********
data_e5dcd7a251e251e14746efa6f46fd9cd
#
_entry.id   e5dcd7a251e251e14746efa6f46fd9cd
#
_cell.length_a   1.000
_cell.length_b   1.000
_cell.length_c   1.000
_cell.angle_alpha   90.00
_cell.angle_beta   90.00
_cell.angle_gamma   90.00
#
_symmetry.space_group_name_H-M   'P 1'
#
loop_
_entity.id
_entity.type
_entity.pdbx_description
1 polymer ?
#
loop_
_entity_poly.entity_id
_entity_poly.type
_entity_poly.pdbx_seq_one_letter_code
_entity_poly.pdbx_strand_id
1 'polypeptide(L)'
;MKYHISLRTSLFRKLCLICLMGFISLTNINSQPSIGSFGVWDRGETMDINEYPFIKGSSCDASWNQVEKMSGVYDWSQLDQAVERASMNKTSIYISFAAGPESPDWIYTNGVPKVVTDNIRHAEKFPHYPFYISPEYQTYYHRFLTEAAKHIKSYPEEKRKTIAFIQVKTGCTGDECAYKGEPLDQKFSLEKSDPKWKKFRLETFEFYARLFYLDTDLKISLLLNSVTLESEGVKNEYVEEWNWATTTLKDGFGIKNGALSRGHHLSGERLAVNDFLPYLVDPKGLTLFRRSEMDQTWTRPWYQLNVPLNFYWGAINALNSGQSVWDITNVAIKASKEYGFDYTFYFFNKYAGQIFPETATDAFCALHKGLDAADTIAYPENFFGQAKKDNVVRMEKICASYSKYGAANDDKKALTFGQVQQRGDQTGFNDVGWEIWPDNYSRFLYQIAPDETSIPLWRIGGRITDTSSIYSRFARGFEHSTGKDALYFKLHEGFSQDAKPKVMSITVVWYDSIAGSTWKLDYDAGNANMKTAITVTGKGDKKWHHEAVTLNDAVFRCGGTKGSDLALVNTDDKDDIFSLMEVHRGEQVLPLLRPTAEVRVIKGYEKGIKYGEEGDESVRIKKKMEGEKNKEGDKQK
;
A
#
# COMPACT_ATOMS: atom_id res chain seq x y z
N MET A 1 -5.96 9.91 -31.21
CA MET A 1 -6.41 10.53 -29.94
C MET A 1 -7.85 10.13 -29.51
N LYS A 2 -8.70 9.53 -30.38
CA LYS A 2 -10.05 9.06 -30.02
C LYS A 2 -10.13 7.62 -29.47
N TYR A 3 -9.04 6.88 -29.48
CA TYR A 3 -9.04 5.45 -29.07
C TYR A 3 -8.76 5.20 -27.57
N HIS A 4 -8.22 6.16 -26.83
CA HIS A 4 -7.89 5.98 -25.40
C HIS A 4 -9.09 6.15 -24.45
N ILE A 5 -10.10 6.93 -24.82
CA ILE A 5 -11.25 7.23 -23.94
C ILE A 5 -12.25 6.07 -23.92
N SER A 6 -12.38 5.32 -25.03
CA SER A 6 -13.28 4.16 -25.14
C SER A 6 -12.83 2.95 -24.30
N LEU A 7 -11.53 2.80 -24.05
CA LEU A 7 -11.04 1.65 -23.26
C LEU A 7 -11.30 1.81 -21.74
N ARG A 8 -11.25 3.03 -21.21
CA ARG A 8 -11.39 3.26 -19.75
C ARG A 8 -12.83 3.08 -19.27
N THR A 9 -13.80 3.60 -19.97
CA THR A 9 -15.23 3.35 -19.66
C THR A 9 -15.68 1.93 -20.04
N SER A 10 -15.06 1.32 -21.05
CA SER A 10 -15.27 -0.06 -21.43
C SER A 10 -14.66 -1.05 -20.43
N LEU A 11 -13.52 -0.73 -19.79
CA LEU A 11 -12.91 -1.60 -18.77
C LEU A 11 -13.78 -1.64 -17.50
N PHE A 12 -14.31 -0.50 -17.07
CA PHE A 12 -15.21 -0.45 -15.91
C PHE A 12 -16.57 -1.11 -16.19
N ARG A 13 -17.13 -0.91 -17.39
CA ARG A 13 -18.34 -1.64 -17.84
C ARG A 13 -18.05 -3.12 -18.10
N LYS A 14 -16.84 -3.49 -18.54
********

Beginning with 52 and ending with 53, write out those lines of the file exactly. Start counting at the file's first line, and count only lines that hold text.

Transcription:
N ARG A 8 -11.25 3.03 -21.21
CA ARG A 8 -11.39 3.26 -19.75